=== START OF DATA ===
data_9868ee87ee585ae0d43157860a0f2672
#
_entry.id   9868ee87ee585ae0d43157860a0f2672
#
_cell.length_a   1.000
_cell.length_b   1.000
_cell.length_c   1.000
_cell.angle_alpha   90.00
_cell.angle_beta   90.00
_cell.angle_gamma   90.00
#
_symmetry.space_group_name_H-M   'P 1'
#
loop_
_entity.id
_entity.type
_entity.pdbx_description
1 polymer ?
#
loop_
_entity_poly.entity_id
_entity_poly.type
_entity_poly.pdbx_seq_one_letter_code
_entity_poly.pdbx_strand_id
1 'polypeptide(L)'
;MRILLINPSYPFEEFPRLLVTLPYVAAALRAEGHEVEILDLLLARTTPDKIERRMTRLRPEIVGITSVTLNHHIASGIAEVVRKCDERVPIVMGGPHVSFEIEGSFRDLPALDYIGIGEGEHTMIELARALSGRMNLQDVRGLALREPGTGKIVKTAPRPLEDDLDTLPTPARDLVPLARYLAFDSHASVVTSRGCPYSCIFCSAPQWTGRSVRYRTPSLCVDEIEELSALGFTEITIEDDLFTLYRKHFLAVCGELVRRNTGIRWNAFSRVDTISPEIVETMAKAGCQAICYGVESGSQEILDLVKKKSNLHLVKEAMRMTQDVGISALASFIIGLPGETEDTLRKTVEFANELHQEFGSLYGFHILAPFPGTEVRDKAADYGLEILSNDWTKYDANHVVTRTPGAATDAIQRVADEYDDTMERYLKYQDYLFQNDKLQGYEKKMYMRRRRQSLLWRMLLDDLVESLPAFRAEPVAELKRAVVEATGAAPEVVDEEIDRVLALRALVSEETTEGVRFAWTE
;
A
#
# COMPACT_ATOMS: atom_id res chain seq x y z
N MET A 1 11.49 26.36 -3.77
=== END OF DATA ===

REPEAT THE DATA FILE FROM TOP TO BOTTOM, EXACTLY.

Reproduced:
data_9868ee87ee585ae0d43157860a0f2672
#
_entry.id   9868ee87ee585ae0d43157860a0f2672
#
_cell.length_a   1.000
_cell.length_b   1.000
_cell.length_c   1.000
_cell.angle_alpha   90.00
_cell.angle_beta   90.00
_cell.angle_gamma   90.00
#
_symmetry.space_group_name_H-M   'P 1'
#
loop_
_entity.id
_entity.type
_entity.pdbx_description
1 polymer ?
#
loop_
_entity_poly.entity_id
_entity_poly.type
_entity_poly.pdbx_seq_one_letter_code
_entity_poly.pdbx_strand_id
1 'polypeptide(L)'
;MRILLINPSYPFEEFPRLLVTLPYVAAALRAEGHEVEILDLLLARTTPDKIERRMTRLRPEIVGITSVTLNHHIASGIAEVVRKCDERVPIVMGGPHVSFEIEGSFRDLPALDYIGIGEGEHTMIELARALSGRMNLQDVRGLALREPGTGKIVKTAPRPLEDDLDTLPTPARDLVPLARYLAFDSHASVVTSRGCPYSCIFCSAPQWTGRSVRYRTPSLCVDEIEELSALGFTEITIEDDLFTLYRKHFLAVCGELVRRNTGIRWNAFSRVDTISPEIVETMAKAGCQAICYGVESGSQEILDLVKKKSNLHLVKEAMRMTQDVGISALASFIIGLPGETEDTLRKTVEFANELHQEFGSLYGFHILAPFPGTEVRDKAADYGLEILSNDWTKYDANHVVTRTPGAATDAIQRVADEYDDTMERYLKYQDYLFQNDKLQGYEKKMYMRRRRQSLLWRMLLDDLVESLPAFRAEPVAELKRAVVEATGAAPEVVDEEIDRVLALRALVSEETTEGVRFAWTE
;
A
#
# COMPACT_ATOMS: atom_id res chain seq x y z
N MET A 1 11.49 26.36 -3.77